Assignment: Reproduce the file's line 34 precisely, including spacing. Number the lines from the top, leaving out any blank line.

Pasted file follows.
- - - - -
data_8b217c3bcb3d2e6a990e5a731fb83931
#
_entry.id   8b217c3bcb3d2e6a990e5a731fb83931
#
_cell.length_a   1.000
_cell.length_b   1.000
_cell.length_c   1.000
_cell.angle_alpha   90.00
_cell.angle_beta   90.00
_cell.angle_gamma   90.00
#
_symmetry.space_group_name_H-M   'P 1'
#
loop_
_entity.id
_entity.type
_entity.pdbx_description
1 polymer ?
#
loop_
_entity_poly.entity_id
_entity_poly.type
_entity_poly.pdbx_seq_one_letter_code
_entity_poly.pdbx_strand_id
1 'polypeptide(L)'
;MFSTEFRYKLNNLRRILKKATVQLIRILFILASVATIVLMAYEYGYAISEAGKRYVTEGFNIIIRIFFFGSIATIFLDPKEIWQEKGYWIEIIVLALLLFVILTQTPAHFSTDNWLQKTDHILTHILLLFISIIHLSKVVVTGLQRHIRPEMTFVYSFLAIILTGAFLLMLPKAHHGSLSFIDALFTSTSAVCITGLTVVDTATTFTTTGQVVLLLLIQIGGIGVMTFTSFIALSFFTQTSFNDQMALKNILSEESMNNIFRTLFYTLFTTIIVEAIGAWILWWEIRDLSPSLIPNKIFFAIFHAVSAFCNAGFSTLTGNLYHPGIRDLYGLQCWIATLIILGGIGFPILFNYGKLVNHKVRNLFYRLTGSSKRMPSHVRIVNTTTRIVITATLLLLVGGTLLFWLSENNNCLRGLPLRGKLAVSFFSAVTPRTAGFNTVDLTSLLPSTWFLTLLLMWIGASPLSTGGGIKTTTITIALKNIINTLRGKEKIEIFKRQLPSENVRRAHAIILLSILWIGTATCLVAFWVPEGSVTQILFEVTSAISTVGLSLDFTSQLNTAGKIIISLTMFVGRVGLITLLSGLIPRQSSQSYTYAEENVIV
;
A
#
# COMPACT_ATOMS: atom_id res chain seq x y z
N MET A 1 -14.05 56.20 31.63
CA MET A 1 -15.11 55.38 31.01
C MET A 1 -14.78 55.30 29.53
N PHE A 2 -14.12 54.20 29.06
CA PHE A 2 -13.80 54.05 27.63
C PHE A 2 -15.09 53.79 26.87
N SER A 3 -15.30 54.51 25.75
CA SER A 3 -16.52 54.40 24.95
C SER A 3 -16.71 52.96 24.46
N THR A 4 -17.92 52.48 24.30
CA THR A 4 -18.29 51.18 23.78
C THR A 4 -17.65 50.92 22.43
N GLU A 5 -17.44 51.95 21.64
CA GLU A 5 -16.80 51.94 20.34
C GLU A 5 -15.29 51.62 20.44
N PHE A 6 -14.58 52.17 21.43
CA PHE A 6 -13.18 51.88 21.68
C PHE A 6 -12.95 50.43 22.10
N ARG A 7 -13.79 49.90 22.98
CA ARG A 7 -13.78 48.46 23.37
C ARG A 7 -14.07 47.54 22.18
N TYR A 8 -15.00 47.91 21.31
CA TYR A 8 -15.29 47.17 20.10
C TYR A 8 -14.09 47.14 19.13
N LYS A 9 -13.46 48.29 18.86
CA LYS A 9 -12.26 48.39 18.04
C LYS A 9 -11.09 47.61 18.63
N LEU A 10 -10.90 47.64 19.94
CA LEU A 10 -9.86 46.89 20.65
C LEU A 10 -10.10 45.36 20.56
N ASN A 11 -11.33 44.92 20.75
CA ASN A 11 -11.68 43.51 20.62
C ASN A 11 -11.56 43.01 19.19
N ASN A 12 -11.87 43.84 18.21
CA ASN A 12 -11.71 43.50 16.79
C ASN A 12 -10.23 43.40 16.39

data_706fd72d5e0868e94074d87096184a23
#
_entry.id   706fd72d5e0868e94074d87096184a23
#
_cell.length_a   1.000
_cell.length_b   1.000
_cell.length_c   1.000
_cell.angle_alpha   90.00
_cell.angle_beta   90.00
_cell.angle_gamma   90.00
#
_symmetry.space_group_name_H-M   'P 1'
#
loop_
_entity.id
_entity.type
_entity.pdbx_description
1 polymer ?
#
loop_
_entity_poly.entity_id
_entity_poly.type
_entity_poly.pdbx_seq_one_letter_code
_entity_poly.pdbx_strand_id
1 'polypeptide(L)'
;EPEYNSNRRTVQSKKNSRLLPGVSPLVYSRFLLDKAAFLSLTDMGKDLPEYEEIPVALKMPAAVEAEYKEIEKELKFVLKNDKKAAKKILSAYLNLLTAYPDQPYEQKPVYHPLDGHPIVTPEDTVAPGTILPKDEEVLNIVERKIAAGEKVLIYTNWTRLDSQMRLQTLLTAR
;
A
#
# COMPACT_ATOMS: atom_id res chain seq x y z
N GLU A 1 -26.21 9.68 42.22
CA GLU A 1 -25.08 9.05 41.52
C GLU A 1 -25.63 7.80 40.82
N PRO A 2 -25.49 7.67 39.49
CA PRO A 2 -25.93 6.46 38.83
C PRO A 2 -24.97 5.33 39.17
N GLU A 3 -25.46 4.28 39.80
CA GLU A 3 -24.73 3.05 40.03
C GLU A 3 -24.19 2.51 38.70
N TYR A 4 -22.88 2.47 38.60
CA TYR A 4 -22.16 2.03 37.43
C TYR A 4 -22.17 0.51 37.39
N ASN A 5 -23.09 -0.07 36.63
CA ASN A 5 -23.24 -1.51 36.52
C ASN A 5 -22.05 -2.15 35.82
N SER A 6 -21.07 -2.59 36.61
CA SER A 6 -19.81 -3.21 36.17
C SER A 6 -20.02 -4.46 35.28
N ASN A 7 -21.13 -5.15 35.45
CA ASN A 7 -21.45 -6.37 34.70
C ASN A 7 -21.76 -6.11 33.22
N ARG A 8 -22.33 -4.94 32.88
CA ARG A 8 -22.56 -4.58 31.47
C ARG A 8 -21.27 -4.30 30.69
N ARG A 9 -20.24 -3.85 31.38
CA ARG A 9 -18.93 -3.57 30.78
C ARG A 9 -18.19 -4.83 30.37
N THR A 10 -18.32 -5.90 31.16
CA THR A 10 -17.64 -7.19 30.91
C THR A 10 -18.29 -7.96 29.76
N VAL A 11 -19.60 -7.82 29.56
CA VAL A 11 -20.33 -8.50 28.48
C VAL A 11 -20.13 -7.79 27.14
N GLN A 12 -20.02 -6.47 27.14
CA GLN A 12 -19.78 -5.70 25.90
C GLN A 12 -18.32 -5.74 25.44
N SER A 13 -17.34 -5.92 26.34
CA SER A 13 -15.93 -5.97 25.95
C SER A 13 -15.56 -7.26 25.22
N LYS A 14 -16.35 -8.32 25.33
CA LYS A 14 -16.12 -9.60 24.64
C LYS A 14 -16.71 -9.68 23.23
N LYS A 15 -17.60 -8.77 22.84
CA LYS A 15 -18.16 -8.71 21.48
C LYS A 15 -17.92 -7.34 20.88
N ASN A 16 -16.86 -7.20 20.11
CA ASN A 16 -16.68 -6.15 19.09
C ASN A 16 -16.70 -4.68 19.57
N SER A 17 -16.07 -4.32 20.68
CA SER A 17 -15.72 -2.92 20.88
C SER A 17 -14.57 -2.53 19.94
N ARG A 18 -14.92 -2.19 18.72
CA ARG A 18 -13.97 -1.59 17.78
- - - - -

N PHE A 2 -14.12 54.20 29.06